Stuff I like: The Beta Band

Like many others, I suspect, my first awareness of the Beta Band was via the priceless scene in the 2000 adaption of Nick Hornby’s 1995 novel, High Fidelity, where John Cusack (as Rob Gordon, owner of the record store Championship Vinyl) plays their classic Dry the Rain to unsuspecting shoppers in his store. 

Not only did Rob sink the hook into his customers, he sunk it into me too and I set off in search of this wonderful sound.   At this stage the band was probably pretty close to the zenith of its life. Having started quietly in Edinburgh, Scotland in 1996, they were really hitting a groove by the time of High Fidelity, only to call it all quits in late 2004.  Luckily, they seem to have recorded a great selection of both live and studio work, which remains for us to explore posthumously.

Why do I like them?

Dry the Rain seems to be often cited as their masterpiece and although I really, really like this song, my Beta obsession is founded in the fact that so much of their work is so good, you simply have to take time exploring the whole back-catalogue. 

She’s the One for instance. It’s got tambourines, sleigh-bells, subterranean bass and an epic 4 minute coda complete with extensive tom-tom work by Robin Jones on drums.  Somewhere deep in my brain is a reason why I just like songs with coda’s that are over 6 minutes long  – and the Beta Band have LOTS of these. 

We could also look at their ideosyncratic approach to album covers.  I’m not a graphic designer or even well-versed in their vocabulary so I’m going to fail dismally with any attempt to really explain them beyond just saying that they are very, very cool.  I’m sure someone out there can do better but I’ll just draw attention to them and leave it at that.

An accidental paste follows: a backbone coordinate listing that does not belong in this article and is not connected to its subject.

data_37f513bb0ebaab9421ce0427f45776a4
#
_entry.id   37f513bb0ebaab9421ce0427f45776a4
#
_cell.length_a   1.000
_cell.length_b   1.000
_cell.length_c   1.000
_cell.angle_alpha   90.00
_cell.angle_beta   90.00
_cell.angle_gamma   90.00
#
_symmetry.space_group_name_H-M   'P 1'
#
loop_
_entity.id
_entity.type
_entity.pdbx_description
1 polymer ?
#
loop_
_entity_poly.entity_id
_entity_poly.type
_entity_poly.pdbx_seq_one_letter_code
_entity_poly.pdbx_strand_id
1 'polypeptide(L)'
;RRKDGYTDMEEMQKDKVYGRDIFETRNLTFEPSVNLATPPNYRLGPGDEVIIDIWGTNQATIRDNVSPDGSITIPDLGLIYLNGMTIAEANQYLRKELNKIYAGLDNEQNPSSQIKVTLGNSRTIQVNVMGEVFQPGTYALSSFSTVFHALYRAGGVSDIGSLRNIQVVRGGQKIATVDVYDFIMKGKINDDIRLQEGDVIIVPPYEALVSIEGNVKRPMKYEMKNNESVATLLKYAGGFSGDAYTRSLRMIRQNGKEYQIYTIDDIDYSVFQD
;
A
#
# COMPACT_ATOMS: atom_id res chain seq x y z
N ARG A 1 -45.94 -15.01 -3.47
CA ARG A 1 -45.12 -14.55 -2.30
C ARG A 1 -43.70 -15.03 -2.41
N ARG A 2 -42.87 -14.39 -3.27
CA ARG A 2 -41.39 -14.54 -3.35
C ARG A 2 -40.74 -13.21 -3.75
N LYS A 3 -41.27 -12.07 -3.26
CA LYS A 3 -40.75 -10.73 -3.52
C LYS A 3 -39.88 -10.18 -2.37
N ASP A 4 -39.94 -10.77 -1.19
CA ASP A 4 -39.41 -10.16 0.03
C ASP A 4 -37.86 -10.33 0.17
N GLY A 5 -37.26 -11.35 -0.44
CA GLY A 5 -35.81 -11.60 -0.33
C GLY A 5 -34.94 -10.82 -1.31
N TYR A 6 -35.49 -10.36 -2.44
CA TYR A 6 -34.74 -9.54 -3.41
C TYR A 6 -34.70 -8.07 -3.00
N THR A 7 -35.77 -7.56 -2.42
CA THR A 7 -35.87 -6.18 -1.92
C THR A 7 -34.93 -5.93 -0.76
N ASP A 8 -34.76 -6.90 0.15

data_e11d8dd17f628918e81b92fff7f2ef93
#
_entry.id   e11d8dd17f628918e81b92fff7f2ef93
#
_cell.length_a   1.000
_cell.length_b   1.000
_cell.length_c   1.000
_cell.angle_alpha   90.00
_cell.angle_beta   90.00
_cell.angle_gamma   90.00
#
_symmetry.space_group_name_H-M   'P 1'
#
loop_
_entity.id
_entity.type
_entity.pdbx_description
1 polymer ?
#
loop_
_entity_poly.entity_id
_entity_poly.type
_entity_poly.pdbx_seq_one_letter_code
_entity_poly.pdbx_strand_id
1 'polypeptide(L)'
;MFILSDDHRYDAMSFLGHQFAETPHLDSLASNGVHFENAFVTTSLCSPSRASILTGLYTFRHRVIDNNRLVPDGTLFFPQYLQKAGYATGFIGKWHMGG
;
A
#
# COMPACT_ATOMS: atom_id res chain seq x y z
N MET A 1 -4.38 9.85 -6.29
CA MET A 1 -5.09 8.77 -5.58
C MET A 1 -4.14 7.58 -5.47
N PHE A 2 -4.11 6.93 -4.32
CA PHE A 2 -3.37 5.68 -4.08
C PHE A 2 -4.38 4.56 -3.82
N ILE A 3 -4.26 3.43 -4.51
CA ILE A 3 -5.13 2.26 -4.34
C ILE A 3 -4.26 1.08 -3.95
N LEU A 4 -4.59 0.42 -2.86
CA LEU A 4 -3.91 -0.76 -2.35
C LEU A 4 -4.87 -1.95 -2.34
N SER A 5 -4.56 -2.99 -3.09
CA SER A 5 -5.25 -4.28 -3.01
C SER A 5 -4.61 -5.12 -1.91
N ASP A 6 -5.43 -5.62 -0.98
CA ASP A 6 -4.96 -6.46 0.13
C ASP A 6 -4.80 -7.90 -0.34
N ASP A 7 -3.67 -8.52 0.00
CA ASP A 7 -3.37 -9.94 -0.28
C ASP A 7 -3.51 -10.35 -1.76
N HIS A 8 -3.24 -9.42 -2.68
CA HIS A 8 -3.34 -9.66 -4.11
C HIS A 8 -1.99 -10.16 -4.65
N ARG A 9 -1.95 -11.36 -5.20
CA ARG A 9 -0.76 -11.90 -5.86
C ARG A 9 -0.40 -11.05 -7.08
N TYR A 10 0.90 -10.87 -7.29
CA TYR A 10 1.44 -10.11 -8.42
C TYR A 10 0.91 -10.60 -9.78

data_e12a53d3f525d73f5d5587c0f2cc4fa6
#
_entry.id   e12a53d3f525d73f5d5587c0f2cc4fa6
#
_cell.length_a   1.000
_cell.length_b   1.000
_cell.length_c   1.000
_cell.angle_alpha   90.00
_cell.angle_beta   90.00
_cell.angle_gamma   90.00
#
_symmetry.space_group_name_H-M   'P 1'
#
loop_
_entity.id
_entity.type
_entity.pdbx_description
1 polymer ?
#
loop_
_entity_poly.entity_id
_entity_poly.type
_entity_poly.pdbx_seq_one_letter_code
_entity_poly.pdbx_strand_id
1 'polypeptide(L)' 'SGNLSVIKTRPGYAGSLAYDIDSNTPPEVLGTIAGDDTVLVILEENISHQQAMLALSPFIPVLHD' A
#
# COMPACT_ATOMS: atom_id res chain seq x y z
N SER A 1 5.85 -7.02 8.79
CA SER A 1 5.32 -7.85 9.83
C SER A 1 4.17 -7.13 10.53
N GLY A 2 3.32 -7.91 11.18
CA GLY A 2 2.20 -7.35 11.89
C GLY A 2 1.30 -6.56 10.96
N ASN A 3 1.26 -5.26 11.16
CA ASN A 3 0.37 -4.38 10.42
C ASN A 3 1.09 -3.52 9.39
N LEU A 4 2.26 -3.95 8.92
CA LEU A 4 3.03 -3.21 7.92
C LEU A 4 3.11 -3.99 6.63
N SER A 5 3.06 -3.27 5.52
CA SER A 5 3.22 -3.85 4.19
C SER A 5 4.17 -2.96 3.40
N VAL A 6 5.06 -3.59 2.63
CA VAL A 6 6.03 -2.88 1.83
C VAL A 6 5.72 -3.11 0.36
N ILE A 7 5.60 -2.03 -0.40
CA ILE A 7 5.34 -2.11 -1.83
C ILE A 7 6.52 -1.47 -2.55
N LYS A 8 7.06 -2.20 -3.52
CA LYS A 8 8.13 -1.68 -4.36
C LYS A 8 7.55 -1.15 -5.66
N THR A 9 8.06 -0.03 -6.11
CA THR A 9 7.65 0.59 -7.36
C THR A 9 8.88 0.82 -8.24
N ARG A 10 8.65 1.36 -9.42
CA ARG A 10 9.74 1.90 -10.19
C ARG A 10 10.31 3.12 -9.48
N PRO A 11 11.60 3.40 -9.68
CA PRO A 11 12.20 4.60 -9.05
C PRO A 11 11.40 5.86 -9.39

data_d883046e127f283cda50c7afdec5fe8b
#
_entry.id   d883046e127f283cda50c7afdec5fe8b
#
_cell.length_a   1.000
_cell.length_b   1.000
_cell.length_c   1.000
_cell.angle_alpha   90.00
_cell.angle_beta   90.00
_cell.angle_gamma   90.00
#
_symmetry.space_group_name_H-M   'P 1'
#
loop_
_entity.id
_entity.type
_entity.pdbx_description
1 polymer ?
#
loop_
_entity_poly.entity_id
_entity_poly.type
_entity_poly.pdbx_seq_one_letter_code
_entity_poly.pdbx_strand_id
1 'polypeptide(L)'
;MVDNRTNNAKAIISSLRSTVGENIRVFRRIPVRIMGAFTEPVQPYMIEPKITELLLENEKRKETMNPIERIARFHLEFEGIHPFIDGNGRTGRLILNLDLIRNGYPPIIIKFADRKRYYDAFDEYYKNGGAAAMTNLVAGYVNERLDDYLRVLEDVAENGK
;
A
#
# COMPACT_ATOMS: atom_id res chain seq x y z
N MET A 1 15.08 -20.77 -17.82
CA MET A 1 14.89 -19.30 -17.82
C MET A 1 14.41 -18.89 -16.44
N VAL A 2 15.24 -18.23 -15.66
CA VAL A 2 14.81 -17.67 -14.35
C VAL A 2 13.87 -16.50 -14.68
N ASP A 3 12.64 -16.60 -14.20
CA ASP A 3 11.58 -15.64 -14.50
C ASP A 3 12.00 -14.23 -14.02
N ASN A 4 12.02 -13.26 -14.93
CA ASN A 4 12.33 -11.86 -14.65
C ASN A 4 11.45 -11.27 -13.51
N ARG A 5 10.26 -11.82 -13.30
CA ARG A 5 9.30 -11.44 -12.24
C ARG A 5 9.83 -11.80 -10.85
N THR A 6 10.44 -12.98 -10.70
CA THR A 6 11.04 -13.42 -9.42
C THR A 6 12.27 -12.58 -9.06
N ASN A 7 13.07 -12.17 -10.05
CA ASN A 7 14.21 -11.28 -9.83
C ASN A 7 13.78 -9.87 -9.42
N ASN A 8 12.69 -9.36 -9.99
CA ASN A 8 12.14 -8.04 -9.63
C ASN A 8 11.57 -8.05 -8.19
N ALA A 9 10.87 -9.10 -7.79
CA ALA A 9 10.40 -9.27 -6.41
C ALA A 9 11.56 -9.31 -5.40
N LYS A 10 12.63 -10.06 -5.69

Radiohead and Oasis both seem to have their share of influence from the Beta’s and apparently at different times discussed doing a “Beta Band album” of their own.  Did it come to pass? I’m not close enough to either band to know but the compliment is a good one nevertheless.  I reminds me of a quote from the late Craig Kelly (arguably the greatest, most stylish snowboarder ever) when he indicated that he looked up to a largely unknown local hero at Mount Baker, Washington (Carter Turk) as his reference point.  You don’t need to be famous to have influence. 

Put them down as one of the greatest, almost legendary bands of our time.  Such a shame I didn’t ever see them live.


If there’s something inside that you wanna say,

You can say it alright, it’ll be ok

I will be your light

I will be your light.

(Dry the Rain)


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  1. Good article Pete….

    The soundtrack to the summer of 2004 when I bought my first Saab (a brand new carbon grey 9-3 Aero convertible) was Heroes to Zeros. Loved playing it while cruising around the East End of London.

    I got to see them on their farewell tour in London – a great gig. While sad to see them end I have enjoyed the two Aliens albums that have followed.

  2. It’s that too cool samba beat that the second wave of Madchester bands were all over circa 1990;

    The Rolling Stones-Sympathy For the Devil
    George Michael-Freedom
    Happy Mondays-Step On (I know it’s a cover!)
    Primal Scream-Come Together and Loaded
    Soho-Hippy Chick

    The beat was as addictive as the substances being ingested by the night clubbers of the era.

    Any other suggestions?

  3. Thanks guys. I know what you mean about the beat – all those bands had great rhythm sections which really helped define the sound. Stone Roses are probably my favourite from the late 80’s early 90’s era (first CD I ever bought!) , although the Happy Mondays/Primal Scream did some terrific stuff too. Neither were afraid to set up a great groove as the basis for their songs – probably due to the dance scene influence. I wasn’t in the UK at the time, must have been fun though.

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